As an entrepreneur in the tech industry do you find yourself solving the world's problems with an endless stream of big ideas that leverage innovative technologies, but still struggle to gain traction? Sure, this could be related to timing, market conditions or behavioral trends, but often times this is a sign that you may not be in tune with your ideal users. Without clear understanding of who you are targeting and how they think, seemingly subjective decisions like choosing the right tagline (or name for that matter) can become challenging. To have any chance at gaining traction you need to focus on defined, specific and relatable personas to give your decisions perspective.
Maybe you have built up a substantial user base but need significant investments to take your idea to the next level. Wouldn't you love to know how to speak language of investors so they can share your vision and understand the value of your product. Looks like you might have another target persona to develop.
You may be thinking to yourself, "what is a persona?" and why should I care? Well, a buyer persona describes the ideal user or customer for your industry, product or app. Every business has unique goals and needs, and tech startups are no exception. For success, you often need to educate your customers about products, which is where a good persona really comes in handy. A detailed and accurate persona provides insights and perspective that can guide your efforts to create a roadmap for product development, marketing, and personalization. The more complete your customer personas, the more targeted your efforts should become.
How to Define Target Persona's for Your Tech Startup
Remember that all good personas share several common features. Every persona should have a basic format that includes:
Common behavior patterns - Customers often share several behavior patterns. Your clients might prefer to buy online, make purchases at the end of the month or use mobile devices to access your site. By looking at your existing customers, you can track behavioral trends and isolate qualities they have in common. The more you know about their behavior, the more likely you are to contact them at the right time with the right method.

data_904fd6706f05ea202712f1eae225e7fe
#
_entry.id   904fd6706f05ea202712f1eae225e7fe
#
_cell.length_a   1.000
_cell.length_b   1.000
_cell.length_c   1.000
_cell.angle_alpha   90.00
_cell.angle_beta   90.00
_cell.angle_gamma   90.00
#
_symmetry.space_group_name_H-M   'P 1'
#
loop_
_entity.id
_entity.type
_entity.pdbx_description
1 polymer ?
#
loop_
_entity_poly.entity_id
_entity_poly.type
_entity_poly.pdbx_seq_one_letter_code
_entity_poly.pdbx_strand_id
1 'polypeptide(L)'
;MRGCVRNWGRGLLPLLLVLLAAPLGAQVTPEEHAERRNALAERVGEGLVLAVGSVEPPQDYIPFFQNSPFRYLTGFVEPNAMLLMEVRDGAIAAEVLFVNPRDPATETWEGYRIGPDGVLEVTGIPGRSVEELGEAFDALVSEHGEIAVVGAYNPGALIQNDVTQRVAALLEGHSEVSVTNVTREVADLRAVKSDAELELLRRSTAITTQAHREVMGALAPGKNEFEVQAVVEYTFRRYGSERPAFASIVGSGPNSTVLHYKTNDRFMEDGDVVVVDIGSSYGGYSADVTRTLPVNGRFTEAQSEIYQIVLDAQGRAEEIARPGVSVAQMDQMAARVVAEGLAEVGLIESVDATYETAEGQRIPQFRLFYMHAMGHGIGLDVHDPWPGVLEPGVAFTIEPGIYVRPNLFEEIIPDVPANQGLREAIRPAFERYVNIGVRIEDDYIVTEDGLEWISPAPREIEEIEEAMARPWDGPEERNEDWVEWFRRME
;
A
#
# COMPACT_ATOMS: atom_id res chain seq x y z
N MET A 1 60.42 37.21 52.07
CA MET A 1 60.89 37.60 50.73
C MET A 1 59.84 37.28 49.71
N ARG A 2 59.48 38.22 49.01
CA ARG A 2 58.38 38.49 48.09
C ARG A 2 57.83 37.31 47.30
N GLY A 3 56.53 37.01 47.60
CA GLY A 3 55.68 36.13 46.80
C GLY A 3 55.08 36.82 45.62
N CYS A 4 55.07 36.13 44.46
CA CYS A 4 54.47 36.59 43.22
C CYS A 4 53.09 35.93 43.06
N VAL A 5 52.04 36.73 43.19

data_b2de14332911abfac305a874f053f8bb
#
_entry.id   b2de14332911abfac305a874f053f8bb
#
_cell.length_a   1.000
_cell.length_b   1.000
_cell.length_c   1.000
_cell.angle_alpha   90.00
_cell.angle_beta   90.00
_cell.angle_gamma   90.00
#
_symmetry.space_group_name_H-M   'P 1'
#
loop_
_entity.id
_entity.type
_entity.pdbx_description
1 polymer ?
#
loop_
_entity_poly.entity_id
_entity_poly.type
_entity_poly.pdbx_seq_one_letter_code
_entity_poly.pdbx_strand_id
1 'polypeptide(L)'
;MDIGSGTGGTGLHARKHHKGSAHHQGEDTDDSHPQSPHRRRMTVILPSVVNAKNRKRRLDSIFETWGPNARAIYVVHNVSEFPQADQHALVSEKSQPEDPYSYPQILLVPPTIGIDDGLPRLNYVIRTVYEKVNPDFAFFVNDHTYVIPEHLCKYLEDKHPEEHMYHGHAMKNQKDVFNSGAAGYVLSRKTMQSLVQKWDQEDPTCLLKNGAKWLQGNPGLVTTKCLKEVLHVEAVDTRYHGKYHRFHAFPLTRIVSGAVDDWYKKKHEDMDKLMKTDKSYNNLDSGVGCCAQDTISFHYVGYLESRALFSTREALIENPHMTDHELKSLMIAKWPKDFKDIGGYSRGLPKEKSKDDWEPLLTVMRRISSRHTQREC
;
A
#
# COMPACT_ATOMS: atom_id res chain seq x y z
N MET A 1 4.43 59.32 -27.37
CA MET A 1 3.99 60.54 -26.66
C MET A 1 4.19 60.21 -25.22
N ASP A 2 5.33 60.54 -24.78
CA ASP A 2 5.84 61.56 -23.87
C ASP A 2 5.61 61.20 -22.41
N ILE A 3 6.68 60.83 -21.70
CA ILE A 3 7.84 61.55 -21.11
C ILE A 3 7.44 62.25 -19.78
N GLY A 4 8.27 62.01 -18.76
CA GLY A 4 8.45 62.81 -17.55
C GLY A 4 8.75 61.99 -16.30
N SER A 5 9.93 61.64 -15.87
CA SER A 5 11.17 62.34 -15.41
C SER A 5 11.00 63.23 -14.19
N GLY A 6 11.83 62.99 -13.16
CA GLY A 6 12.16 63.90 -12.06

Shared pain points, both personal and professional - Understanding what your customer needs helps you create products that solve problems. By knowing the pain points of your target market segment, you can create marketing designed to show how your technology can help. For example, if you are building a persona for people chronically short on time, show how your product or service saves your customers time. If the persona is for those who work off-site, make sure to highlight collaboration features. Ultimately, by defining the pain points, you drill down to the product features most likely to appeal.
Universal goals, wishes, and dreams - By giving your personas hopes and dreams, you help make them more relatable. You need to think of personas as actual people. After all, they represent real people who share their goals. The more humanistic the persona, the easier it is to create marketing materials that persuade. Most people share a desire to spend more time with their families or up their productivity at work. Identify a few of these universal desires to focus on in a persona.
General demographic and biographic information - Trying to sell a product to the wrong demographic can leave you with hundreds of hours of development time and nothing to show for it. Nine out of 10 startups fail because they produce a product that doesn't have enough customer appeal. Looking at demographics can help you find your ideal target market.
Once you have that data in hand, you can start creating marketing that appeals directly to those people.
Using Personas for Product Development and Marketing
Building a persona starts with market research. The more you know about your target customers, the more you can segment your market. Vivaldi, an Internet browser, netted 700,000 downloads in just two weeks with a calculated approach to the persona. Not only did they do the market research ahead of time, but they also kept the feedback loop running to integrate continued improvement. What is a persona from the Vivaldi perspective? It is an opportunity to get feedback about desired features from the people who know the product best-users.
Remember, a persona is a living document. As your customer base changes so should your marketing personas. Use the information you gather to make constant updates and keep your personas focused.
Originally published February 26, 2016 at 11:08 AM